Monthly Archives: October 2011

In a business environment where competition, employees and teams are becoming more global, and stakeholder groups are more diverse, what are the characteristics of an effective business leader in the 21st century? And where do women fit into this picture?

Rebecca Knight

Catalyst, the non-profit group that aims to expand opportunities for women in business, has published a new study on October 13 that looks at the obstacles male and female high-potential employees experience as their careers advance.

On October 12, the Financial Times published the next Women at the Top page as part of its flagship project on female business leadership.

Liz Bolshaw

Last week, 31-year-old Chelsea Clinton joined the board of internet giant IAC/InterActive Corp, the parent of and CitySearch. This has sparked a lot of interest from right-leaning op-ed columnists, bloggers and tweeters, who have been quick to throw up their collective hands in horror. Her appointment is easy prey to accusations of cosiness: Barry Diller, high-profile media mogul and IAC senior executive, is known to have supported both Bill and Hillary Clinton’s independent runs for the US presidency.

Rebecca Knight

Kristin Forbes has experience at the top of two professions: academia and policy. She is a tenured professor at MIT’s Sloan School of Management and used to serve as a member of the White House’s Council of Economic Advisers, where she was the youngest person to ever hold that position. The mother of three has also recently been honoured as a “Young Global Leader” as part of the World Economic Forum at Davos.

So another tribute to women: the first Nobel peace prize for any woman in seven years goes to three women. It seems the Nobel committee in Oslo has done a broad sweep of female achievement since it gave the prize to another African woman in 2004.

Liz Bolshaw

A new study by Hay Group, the management consultancy, reports that male non-executive directors in Europe’s largest companies are paid an average of 7 per cent more than female non-execs.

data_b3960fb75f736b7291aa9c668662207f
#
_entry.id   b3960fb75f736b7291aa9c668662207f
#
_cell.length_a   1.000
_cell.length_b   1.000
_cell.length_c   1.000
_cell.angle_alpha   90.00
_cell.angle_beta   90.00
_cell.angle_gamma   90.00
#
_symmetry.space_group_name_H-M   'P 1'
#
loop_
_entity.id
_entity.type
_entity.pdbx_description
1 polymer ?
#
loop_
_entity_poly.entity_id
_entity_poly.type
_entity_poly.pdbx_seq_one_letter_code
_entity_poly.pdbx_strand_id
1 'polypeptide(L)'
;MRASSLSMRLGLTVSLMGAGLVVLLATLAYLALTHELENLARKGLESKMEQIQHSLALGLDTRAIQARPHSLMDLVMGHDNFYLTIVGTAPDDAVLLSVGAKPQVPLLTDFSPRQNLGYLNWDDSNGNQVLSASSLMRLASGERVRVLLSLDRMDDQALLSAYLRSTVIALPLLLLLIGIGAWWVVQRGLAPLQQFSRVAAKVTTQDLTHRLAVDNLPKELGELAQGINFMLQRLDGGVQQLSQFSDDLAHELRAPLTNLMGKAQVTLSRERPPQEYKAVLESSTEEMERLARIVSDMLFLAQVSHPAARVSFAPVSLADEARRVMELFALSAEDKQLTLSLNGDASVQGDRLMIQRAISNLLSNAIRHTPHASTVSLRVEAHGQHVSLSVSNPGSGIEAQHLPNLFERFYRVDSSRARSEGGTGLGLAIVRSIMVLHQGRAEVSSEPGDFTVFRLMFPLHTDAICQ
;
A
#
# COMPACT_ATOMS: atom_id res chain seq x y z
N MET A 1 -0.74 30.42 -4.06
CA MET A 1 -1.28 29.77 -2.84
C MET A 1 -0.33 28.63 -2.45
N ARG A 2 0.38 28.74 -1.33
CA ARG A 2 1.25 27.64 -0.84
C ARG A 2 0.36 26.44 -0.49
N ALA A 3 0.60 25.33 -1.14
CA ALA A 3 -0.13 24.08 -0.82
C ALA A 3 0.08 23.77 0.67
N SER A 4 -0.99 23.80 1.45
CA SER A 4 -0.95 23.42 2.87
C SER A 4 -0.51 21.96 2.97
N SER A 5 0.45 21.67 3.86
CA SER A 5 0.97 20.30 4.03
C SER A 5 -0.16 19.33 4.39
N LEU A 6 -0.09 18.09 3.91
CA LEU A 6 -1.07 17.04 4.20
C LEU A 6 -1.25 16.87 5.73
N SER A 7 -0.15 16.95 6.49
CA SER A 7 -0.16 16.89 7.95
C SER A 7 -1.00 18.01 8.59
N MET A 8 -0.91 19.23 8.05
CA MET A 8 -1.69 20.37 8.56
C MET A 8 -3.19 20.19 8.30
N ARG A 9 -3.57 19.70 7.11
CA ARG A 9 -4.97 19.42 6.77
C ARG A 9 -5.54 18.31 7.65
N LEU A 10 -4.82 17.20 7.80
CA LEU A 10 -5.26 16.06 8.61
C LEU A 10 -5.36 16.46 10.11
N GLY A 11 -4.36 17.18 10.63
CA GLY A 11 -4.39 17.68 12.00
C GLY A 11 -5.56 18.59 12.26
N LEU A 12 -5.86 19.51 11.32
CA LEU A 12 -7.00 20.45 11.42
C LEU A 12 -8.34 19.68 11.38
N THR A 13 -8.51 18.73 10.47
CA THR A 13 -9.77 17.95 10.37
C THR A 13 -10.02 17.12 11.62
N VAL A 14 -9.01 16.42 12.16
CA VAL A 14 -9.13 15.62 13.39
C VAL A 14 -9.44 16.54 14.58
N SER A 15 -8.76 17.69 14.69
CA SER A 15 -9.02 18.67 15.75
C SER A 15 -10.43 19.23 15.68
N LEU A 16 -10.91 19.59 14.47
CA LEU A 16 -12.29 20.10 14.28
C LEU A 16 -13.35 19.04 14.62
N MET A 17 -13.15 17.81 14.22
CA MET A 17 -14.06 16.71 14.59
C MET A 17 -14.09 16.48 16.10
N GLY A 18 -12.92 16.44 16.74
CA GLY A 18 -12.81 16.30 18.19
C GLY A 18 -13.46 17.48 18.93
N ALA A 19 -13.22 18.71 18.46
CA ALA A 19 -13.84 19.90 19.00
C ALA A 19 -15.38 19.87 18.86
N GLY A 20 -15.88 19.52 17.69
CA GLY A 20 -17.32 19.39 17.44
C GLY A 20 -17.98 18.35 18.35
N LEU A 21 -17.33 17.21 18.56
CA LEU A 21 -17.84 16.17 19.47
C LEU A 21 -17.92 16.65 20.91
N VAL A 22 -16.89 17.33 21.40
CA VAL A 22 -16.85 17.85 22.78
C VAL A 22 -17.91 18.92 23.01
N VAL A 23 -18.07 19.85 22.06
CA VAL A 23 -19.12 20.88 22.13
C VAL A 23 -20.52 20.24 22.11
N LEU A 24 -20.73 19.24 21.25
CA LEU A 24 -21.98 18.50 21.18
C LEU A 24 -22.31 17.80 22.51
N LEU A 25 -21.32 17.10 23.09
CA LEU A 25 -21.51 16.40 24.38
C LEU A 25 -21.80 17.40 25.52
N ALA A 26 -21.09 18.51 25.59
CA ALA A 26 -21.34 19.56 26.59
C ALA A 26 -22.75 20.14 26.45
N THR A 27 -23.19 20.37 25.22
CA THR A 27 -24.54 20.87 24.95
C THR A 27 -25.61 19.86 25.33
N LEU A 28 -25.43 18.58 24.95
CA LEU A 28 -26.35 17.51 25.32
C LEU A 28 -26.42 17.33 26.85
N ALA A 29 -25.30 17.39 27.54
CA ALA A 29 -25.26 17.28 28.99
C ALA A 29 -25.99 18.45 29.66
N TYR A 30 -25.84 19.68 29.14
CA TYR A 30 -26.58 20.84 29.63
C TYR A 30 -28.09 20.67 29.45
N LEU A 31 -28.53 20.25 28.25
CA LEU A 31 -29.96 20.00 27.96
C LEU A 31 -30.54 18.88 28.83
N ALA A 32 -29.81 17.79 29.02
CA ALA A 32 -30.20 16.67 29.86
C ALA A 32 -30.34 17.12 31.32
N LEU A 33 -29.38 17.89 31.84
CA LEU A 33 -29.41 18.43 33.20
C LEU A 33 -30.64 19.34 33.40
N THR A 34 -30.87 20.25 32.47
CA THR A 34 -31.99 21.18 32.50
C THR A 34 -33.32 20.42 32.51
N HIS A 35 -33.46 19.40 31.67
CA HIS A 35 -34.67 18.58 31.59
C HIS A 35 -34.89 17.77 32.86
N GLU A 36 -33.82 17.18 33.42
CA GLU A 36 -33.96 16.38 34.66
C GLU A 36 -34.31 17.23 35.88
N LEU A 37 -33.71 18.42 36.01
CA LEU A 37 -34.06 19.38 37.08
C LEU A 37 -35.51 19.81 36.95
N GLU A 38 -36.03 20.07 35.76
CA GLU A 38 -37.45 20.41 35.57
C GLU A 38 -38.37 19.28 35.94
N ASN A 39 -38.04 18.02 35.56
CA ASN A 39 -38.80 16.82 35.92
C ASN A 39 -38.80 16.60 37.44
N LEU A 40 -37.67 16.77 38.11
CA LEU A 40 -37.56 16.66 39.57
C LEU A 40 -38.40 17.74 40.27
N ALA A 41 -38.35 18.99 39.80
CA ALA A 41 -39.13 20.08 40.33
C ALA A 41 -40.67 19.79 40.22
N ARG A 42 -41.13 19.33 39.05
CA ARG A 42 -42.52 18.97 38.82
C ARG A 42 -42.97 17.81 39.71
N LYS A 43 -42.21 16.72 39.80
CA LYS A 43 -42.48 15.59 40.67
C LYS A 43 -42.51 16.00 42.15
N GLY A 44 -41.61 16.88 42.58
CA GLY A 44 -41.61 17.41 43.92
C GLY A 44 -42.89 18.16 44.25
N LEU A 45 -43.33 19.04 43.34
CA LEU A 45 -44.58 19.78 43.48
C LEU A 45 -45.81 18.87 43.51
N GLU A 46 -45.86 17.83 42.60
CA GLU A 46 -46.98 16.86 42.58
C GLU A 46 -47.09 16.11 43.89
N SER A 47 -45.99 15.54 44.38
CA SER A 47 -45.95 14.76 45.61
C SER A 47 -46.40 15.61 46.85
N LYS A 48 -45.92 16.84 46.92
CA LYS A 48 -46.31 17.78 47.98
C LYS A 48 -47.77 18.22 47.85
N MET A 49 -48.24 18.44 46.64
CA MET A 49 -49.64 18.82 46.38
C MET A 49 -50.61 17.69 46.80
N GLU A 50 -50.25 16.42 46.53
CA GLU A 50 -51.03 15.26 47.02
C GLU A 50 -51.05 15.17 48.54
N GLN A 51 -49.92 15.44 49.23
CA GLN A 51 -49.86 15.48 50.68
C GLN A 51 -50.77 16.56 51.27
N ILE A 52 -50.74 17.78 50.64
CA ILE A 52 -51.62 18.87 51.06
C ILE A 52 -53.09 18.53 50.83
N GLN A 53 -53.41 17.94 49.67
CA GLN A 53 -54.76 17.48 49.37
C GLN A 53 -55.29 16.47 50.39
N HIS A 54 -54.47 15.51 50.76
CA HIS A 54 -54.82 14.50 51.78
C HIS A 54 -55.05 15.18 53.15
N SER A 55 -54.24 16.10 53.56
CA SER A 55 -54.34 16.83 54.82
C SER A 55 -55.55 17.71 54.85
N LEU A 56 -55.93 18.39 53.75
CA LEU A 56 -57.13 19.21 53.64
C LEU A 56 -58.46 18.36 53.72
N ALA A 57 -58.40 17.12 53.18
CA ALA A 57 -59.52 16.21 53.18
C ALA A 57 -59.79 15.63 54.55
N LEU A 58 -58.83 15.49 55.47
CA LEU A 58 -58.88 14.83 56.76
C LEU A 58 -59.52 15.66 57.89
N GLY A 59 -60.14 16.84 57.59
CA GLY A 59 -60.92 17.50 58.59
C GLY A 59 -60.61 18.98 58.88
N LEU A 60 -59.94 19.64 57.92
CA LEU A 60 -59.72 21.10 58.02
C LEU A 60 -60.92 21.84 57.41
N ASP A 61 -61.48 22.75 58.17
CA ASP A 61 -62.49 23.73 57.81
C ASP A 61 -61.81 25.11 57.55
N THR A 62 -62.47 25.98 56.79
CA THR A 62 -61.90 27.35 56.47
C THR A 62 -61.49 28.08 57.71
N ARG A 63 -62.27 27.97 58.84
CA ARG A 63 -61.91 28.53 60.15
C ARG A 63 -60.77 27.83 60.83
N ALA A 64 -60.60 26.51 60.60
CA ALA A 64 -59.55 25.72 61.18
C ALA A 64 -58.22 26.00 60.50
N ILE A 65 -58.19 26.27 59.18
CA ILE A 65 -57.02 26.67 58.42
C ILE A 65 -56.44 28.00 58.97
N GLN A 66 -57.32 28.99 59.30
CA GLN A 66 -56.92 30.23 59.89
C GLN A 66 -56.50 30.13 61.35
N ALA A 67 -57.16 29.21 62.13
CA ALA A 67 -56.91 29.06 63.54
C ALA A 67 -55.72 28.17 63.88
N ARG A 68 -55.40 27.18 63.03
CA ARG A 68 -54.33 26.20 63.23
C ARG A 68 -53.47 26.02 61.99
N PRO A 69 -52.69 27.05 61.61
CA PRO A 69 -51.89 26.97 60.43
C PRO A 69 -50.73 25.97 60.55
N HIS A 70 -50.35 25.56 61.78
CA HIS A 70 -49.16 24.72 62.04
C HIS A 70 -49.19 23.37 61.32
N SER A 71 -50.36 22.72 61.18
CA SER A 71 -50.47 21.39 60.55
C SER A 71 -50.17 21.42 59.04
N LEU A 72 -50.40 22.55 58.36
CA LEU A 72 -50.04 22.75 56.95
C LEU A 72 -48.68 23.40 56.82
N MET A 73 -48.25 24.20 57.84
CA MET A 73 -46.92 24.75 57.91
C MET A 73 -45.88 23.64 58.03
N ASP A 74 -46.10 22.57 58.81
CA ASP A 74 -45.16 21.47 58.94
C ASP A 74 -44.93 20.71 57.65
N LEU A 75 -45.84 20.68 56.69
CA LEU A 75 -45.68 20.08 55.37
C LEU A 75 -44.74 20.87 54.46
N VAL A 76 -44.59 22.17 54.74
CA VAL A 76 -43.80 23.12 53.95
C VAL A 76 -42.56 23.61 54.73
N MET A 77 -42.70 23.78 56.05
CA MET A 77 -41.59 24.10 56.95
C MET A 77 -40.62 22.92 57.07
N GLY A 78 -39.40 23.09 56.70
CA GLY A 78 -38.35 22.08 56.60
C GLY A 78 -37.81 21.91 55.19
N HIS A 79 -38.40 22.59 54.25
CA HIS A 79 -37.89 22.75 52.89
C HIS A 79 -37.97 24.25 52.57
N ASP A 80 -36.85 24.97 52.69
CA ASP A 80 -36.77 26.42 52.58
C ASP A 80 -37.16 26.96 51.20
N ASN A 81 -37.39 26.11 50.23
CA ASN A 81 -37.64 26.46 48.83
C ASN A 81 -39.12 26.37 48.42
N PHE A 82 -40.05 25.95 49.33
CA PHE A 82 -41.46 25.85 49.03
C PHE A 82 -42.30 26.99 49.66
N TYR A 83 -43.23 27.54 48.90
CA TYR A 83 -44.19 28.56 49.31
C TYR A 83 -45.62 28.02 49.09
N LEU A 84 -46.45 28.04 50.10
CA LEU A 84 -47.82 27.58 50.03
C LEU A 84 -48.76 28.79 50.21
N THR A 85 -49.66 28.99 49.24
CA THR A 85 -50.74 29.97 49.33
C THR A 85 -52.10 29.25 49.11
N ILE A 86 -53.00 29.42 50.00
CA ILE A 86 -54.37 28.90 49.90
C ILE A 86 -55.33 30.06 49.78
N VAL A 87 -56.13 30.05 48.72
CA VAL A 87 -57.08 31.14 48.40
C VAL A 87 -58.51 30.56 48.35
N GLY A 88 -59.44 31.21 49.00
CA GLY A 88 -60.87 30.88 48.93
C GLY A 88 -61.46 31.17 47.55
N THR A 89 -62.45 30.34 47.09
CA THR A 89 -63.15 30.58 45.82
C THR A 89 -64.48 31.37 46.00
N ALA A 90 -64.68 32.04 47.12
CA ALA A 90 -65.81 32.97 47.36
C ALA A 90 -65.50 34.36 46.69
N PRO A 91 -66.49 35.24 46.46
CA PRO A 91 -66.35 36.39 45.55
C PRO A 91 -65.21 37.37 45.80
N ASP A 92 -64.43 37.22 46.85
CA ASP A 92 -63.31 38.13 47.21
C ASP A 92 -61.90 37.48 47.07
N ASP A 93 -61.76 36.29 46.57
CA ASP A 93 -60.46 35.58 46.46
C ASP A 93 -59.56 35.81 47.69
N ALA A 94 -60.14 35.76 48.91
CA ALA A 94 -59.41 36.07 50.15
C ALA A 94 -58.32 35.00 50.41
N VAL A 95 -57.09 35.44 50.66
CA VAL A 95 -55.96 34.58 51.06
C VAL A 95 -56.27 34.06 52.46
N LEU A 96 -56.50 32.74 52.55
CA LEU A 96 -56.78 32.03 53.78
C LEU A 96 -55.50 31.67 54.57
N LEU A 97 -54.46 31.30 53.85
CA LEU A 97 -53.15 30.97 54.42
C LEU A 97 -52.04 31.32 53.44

Rebecca Knight

According to the Bureau of Labor Statistics, last year, women made up less than a third of personal financial advisors, 35 per cent of financial analysts and 39 per cent of workers in the securities, commodities, and fund management business. Similarly, the 2010 Catalyst Census of Women Executive Officers found that women comprised less than a quarter of all senior officers in the financial services and insurance industries. It is an imbalance that many companies are keen to rectify.

Rebecca Knight

How does a woman respond when she’s being recruited for a top job that may prove to be just too much of a stretch? And how is that different from how a man reacts in the same circumstances?

Liz Bolshaw

Meg Whitman, who was appointed chief executive of Hewlett-Packard on 22 September 2011, last week announced that she would be drawing a salary of only $1. Her severance package, meanwhile, is just $1.50. Contrast this with outgoing boss Leo Apotheker’s severance package, which is estimated at $13.5m. This is a man who has presided over a fall of 46 per cent – worth about $40bn – in his company’s share value during his 11-month tenure.

This blog is no longer updated but it remains open as an archive.

The 'Women at the Top' blog is part of a series of online and print publications that focuses on women's achievements in business. With up-to-date news and incisive analysis, the blog will provoke discussion on the role of the world's most prominent businesswomen.

For more Women at the Top news, video interviews and other features, visit


About our bloggers

Liz Bolshaw

Liz Bolshaw is a business journalist and editor. She has been a successful book publisher, online editor, magazine editor and publisher.

She was launch editor of the Europe-wide online community Entrepreneur Country, has published magazines for PwC, 3i, dunhill and Bafta, and launched The Sharp Edge, a magazine for and about entrepreneurs, with Duncan Bannatyne. She is a regular contributor to Thomson Reuters’ Venture Capital Journal.

Her last project for the Financial Times was as editor of the paper’s Business Education magazine.

Rebecca Knight

Rebecca Knight is a freelance journalist based in Boston. She writes regularly for the FT on business education, entrepreneurship, and management.

Andrew Hill

Andrew Hill is an associate editor and the management editor of the FT. He was City editor of the FT and editor of the daily Lombard column on British business and finance from September 2006 to December 2010.

He was the FT’s financial editor from June 2005 to September 2006, with overall responsibility for coverage of companies and markets. Before becoming financial editor, he was the FT’s comment & analysis editor, in charge of the paper’s opinion and features pages.

From 1999 to 2003, he was the FT’s New York bureau chief. He joined the FT in 1988 and has also worked as foreign news editor, UK companies reporter and correspondent in Brussels and Milan.

Pino Bethencourt

Pino Bethencourt is a professor and leadership expert at IE Business School in Madrid. She is also an author and executive coach.

Lynda Gratton

Lynda Gratton is professor of management practice at London Business School.

Linda Tarr-Whelan

Linda Tarr-Whelan, former ambassador to the UN commission on the status of women, is a Demos distinguished senior fellow.